Presentation on theme: "After the Civil War… In the years right after the Civil War, freedmen (former slaves) were able to vote and participate in government, thanks to the."— Presentation transcript:
After the Civil War… In the years right after the Civil War, freedmen (former slaves) were able to vote and participate in government, thanks to the 13th, 14th and 15th Amendments However…..
After the Civil War The federal government had been protecting these rights, but in 1877, Rutherford B. Hayes became president and ended Reconstruction. All of a sudden, there was no one to enforce the new laws and amendments and no authority to punish those who treated blacks unfairly. From then on, people worked to undermine efforts at equality, and states passed laws that greatly restricted the rights and freedoms of blacks living in the South (and the North!).
Segregation By the 1870s, most southern states adopted laws known as Black Codes (JIM CROW LAWS) creating a legal form of segregation. Segregation is when people are separated by race. These codes limited the rights and freedoms of black people. Northern states varied in the way they accepted the new arrivals, but segregation was common all over the nation.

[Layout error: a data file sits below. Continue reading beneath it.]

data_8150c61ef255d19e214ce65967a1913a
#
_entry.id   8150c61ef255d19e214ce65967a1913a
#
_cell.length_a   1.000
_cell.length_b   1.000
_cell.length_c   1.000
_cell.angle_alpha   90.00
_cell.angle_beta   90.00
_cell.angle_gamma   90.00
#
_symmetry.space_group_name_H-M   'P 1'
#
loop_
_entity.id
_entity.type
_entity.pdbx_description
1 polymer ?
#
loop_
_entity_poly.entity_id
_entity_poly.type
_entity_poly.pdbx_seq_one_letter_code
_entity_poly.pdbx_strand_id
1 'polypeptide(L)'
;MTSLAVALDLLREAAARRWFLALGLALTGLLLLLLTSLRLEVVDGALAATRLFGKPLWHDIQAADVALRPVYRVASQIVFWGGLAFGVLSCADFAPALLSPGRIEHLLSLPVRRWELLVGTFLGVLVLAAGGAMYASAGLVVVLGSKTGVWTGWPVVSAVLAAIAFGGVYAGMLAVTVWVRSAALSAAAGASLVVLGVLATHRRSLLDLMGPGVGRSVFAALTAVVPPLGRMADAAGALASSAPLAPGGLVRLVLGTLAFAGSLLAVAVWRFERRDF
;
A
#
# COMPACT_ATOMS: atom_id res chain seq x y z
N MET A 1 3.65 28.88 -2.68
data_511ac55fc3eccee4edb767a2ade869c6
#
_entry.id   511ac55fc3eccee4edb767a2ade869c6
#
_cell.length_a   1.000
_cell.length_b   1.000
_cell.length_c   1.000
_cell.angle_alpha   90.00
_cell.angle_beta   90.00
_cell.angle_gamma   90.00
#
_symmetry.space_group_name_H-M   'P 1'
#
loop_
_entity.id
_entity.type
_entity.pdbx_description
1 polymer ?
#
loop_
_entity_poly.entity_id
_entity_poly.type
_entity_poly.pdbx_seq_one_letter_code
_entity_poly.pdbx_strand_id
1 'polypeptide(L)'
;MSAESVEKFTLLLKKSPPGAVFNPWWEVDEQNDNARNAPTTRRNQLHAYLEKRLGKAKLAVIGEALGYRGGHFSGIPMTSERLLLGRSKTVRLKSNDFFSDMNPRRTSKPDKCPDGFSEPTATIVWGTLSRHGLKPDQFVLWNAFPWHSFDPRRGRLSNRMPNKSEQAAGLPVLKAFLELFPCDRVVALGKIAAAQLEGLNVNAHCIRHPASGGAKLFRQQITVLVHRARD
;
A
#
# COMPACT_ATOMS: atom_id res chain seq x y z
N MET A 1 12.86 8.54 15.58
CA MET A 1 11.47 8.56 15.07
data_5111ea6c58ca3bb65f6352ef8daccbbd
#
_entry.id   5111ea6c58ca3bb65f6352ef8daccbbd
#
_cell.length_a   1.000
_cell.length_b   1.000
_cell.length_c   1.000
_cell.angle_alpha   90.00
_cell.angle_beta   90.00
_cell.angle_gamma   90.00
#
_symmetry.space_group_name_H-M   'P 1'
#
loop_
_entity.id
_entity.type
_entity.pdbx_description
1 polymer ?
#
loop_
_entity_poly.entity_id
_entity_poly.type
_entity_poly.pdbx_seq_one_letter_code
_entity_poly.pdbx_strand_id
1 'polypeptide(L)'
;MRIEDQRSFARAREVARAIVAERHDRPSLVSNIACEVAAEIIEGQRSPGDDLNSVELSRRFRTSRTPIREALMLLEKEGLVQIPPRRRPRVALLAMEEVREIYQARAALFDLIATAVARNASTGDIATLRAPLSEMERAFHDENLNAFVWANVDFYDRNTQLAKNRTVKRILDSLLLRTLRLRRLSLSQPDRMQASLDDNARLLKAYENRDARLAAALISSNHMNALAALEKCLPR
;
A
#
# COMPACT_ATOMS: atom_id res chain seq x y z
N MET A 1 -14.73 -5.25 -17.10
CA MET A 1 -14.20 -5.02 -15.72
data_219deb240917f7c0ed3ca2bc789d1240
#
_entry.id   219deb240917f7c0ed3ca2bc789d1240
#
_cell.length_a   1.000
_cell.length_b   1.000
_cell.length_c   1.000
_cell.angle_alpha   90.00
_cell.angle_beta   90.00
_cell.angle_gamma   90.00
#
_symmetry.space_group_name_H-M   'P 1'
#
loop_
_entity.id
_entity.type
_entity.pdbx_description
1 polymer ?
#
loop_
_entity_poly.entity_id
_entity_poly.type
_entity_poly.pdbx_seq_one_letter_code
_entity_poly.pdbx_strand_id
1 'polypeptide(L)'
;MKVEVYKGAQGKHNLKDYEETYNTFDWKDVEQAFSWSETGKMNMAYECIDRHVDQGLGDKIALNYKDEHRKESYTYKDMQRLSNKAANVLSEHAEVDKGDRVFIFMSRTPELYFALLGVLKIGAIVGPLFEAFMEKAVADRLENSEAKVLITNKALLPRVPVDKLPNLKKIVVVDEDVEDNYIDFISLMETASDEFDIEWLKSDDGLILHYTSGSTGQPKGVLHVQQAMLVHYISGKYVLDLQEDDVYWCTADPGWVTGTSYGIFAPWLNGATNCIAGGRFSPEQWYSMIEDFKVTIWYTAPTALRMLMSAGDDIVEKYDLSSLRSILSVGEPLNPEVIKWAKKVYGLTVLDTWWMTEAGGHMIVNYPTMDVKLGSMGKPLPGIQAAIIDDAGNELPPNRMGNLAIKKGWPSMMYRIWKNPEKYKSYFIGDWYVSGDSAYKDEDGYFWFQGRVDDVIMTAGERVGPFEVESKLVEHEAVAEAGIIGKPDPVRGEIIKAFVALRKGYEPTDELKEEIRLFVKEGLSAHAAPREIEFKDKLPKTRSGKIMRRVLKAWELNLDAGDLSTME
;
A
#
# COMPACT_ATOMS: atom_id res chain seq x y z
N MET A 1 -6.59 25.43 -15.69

Segregation and the Right to Vote One of the main rights that was taken away from blacks in the South by loopholes in the nation’s laws was the right to vote. (15 th amendment)
No Vote? Some of the ways that southern states would deny African Americans their right to vote was to: Have a poll tax Have a poll test Have a grandfather clause Have a white primary
Rise of Jim Crow Segregation in the South was enforced by laws designed to prevent African Americans from exercising their equal rights which were known as “Jim Crow” laws.
Legalization of segregation The Supreme Court case that legalized segregation was the case of “Plessy vs. Ferguson”. Plessy v. Ferguson was the Supreme Court case that legalized segregation and established the principle of “separate but equal”.
Rise of change The African American, who believed the way to stop discrimination was for African American’s to concentrate on economic goals rather that political goals was Booker T. Washington. He wanted to strengthen the race from the inside He believed economic security would lead to greater civil rights and better race relations. Started the Tuskegee Institute
Rise of Change Believed that the only way Blacks would achieve full equality was to get a good education was W.E.B DuBois. He believed that the only way black Americans could gain civil rights was through protest and activism. He disagreed with Washington’s desire to earn respect of whites first and hope that rights would follow.
NAACP The organization created in 1909 that worked to improve living conditions for African Americans was the National Association for the Advancement of Colored People, better known as the NAACP. Founded by W.E.B Du Bois